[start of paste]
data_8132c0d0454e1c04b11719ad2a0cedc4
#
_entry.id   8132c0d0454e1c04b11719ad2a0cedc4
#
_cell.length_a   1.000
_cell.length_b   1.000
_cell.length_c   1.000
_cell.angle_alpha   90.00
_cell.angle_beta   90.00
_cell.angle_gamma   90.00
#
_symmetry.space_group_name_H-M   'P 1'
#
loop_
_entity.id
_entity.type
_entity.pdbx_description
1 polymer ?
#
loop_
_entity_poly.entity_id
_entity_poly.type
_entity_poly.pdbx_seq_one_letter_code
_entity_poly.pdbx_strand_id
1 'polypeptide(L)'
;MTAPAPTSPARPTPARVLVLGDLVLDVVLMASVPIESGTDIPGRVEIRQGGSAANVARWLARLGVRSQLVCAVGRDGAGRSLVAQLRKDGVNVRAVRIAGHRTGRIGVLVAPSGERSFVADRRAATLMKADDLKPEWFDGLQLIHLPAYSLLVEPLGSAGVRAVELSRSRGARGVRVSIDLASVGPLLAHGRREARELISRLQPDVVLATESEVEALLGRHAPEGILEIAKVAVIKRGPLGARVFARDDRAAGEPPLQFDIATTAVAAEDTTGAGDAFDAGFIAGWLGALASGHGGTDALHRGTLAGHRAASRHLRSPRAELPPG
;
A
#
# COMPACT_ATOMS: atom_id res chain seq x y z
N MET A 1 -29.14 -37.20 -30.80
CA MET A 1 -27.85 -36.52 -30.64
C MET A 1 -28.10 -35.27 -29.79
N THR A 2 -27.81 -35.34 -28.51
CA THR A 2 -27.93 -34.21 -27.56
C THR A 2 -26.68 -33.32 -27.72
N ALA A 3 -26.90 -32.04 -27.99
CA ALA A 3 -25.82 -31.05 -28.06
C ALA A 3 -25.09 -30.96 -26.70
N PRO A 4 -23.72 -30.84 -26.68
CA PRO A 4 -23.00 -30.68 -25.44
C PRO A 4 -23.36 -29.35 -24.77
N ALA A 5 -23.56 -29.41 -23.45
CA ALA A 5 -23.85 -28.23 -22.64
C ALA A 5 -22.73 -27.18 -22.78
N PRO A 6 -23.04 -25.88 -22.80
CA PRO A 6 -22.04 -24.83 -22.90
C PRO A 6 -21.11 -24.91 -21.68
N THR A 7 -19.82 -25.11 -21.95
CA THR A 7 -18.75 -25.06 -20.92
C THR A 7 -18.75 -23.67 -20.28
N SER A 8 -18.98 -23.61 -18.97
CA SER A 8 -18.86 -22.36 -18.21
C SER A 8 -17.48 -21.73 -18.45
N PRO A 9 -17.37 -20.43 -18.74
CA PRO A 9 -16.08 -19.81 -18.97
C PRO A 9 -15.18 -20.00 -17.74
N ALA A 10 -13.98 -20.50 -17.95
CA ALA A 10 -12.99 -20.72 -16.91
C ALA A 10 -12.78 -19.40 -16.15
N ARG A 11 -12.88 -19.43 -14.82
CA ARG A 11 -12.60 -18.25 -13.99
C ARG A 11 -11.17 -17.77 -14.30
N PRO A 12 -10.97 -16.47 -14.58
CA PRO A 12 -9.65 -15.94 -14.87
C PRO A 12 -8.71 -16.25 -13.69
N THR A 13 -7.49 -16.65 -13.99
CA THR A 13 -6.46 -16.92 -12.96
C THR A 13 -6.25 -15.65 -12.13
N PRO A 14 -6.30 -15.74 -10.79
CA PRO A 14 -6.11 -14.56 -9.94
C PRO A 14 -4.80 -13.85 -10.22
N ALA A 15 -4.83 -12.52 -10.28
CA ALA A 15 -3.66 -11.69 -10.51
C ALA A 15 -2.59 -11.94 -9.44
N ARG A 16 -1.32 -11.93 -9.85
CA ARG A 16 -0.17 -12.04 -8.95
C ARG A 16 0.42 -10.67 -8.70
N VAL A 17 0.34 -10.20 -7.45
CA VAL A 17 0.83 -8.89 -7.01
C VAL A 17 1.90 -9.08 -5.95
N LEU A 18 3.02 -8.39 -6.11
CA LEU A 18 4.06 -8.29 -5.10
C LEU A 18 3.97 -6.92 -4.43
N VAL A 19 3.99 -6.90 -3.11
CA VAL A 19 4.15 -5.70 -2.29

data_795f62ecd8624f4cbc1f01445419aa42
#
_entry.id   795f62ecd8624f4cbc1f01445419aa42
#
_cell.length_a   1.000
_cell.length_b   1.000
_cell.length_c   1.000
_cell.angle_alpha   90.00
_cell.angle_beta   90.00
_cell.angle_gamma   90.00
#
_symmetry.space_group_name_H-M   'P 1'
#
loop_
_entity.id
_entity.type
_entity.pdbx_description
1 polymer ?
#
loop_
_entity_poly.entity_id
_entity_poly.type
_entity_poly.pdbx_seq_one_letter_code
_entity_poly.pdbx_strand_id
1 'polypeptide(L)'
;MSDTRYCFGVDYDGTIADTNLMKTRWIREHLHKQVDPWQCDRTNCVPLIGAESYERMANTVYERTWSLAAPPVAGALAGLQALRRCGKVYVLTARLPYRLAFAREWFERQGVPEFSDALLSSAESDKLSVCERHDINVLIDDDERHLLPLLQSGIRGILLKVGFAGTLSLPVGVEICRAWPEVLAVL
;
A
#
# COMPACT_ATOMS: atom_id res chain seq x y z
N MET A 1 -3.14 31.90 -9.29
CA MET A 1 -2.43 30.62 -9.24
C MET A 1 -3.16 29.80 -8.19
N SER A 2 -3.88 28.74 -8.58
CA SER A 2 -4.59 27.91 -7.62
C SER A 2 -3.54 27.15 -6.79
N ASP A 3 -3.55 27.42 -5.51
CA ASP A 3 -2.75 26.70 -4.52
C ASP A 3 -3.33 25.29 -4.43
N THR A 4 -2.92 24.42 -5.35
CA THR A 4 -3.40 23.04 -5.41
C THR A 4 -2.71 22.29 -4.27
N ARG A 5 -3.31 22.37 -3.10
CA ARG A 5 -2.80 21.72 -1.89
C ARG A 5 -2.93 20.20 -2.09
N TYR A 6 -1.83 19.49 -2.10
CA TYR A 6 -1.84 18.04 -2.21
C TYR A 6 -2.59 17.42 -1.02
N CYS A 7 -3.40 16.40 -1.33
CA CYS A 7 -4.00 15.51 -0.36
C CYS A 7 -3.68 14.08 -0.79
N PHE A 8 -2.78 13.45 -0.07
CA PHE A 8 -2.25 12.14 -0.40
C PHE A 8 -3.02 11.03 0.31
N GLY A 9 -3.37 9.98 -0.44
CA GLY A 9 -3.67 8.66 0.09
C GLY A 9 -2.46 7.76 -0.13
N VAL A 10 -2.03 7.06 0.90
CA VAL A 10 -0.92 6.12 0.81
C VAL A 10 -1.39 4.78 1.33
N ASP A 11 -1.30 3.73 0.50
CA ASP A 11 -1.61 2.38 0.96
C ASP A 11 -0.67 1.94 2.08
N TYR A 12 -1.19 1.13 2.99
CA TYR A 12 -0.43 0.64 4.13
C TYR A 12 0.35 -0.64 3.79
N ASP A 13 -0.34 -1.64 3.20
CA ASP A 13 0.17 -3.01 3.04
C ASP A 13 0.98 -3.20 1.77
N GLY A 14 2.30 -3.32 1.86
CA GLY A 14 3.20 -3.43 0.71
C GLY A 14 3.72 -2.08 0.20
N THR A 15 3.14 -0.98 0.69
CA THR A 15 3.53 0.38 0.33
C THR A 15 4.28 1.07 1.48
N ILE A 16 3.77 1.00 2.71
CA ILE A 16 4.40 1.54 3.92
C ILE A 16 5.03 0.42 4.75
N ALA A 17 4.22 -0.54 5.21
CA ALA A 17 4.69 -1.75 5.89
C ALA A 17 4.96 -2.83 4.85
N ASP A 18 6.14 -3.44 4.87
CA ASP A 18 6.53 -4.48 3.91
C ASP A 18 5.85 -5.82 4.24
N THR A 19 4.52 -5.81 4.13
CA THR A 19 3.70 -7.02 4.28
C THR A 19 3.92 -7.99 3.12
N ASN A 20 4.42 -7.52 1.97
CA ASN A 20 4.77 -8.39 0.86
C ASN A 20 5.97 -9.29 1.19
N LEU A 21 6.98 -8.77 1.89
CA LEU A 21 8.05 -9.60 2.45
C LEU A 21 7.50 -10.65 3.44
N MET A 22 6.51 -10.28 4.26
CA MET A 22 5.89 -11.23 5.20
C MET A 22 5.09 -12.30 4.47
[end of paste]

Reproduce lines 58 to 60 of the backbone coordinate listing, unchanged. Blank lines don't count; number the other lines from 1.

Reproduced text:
N ALA A 10 -13.98 -20.50 -17.95
CA ALA A 10 -12.99 -20.72 -16.91
C ALA A 10 -12.78 -19.40 -16.15